Soon, the water rushes back to cold, soothing your burn and you look over at the rows & rows of mason jars with contempt, wondering why you started this endeavor in the first place; you realize that you really need to start with a smaller batch of whatever it is you are trying to can and you need to stop being stubborn and creative and FOLLOW DIRECTIONS. My goodness…you can kill someone with botulism or worst of all, lose your entire batch and that is no fun at all. I’d rather deal with another burn.
Guess what happens when you add too much pectin? Your dreams of sweet, spreadable peach jam turn to cement when you open a jar the next morning. But it LOOKS spreadable!?!?! This is one of those times that you admit defeat and go out to breakfast followed by a trip to the dumpster to trash all the new mason jars you just destroyed because you cannot get the damn jam out of them. Next time, read and FOLLOW the directions.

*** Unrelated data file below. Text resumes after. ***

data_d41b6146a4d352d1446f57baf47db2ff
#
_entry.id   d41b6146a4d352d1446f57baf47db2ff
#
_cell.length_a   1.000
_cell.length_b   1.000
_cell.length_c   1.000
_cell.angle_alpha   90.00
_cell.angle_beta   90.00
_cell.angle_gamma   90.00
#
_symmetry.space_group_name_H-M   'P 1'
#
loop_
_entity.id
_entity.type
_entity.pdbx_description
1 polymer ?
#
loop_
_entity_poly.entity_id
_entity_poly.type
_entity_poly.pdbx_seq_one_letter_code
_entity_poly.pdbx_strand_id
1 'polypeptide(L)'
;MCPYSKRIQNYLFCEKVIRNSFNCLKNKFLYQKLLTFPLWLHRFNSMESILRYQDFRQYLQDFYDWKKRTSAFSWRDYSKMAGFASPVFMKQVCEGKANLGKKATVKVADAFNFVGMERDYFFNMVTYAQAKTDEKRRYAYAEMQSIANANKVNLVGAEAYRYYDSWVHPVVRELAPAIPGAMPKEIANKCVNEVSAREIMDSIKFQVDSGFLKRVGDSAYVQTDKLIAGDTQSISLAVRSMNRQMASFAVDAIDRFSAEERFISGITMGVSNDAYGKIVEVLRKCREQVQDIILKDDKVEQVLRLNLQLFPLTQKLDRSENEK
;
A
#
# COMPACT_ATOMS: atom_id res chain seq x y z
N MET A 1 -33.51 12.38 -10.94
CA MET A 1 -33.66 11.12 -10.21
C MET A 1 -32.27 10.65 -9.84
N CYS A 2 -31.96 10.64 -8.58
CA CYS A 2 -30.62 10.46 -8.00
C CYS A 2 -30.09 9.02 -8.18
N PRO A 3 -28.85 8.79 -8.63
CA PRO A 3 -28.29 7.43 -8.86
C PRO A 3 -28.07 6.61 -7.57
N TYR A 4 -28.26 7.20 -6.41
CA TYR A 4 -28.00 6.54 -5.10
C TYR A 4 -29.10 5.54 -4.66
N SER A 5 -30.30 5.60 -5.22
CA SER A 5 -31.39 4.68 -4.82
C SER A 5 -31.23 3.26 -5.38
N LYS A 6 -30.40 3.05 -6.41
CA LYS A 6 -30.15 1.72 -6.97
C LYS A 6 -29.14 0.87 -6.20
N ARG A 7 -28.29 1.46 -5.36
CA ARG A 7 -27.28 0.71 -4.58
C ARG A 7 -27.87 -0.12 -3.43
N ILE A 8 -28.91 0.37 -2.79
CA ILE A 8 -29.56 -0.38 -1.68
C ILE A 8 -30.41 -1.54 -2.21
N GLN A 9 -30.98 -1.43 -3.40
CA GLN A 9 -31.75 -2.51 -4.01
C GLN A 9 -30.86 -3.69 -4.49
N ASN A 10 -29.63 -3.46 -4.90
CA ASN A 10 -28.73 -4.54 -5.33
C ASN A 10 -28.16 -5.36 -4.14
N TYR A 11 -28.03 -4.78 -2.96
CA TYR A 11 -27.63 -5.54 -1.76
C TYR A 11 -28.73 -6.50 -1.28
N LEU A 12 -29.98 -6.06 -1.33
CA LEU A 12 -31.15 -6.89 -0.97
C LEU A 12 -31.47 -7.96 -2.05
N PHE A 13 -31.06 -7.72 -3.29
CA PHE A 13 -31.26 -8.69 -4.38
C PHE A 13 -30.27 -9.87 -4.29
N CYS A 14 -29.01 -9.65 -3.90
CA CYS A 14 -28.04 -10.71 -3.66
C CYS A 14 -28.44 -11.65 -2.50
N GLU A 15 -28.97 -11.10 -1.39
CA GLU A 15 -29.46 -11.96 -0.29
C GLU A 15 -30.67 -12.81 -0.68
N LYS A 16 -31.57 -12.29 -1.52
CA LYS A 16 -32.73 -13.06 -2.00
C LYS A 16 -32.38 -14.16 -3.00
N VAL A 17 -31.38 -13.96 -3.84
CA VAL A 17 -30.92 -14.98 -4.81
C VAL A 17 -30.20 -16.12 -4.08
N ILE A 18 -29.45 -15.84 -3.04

Fast forward to 5 years later…I’ve successfully canned tomato sauce, more peach jam, strawberry jelly, hot pepper jelly, butternut squash, collards and homemade chicken soup. There is nothing like a cool day and opening a jar of homemade chicken soup and it be just as fresh as the day you made it…you get the benefit without the hours of work.
There are two canning processes – water bath canning where you boil the canning jars in a pot of water for an allotted amount of time and using a pressure canner where you utilize the pressure for an allotted amount of time. You use the water bath for canning jams & jellies for example and the pressure canner for veggies and anything with meat. They need to process for a certain amount of time to ensure all the bacteria has been killed off so you don’t poison yourself or your family when you open the jars a few days to a few months later.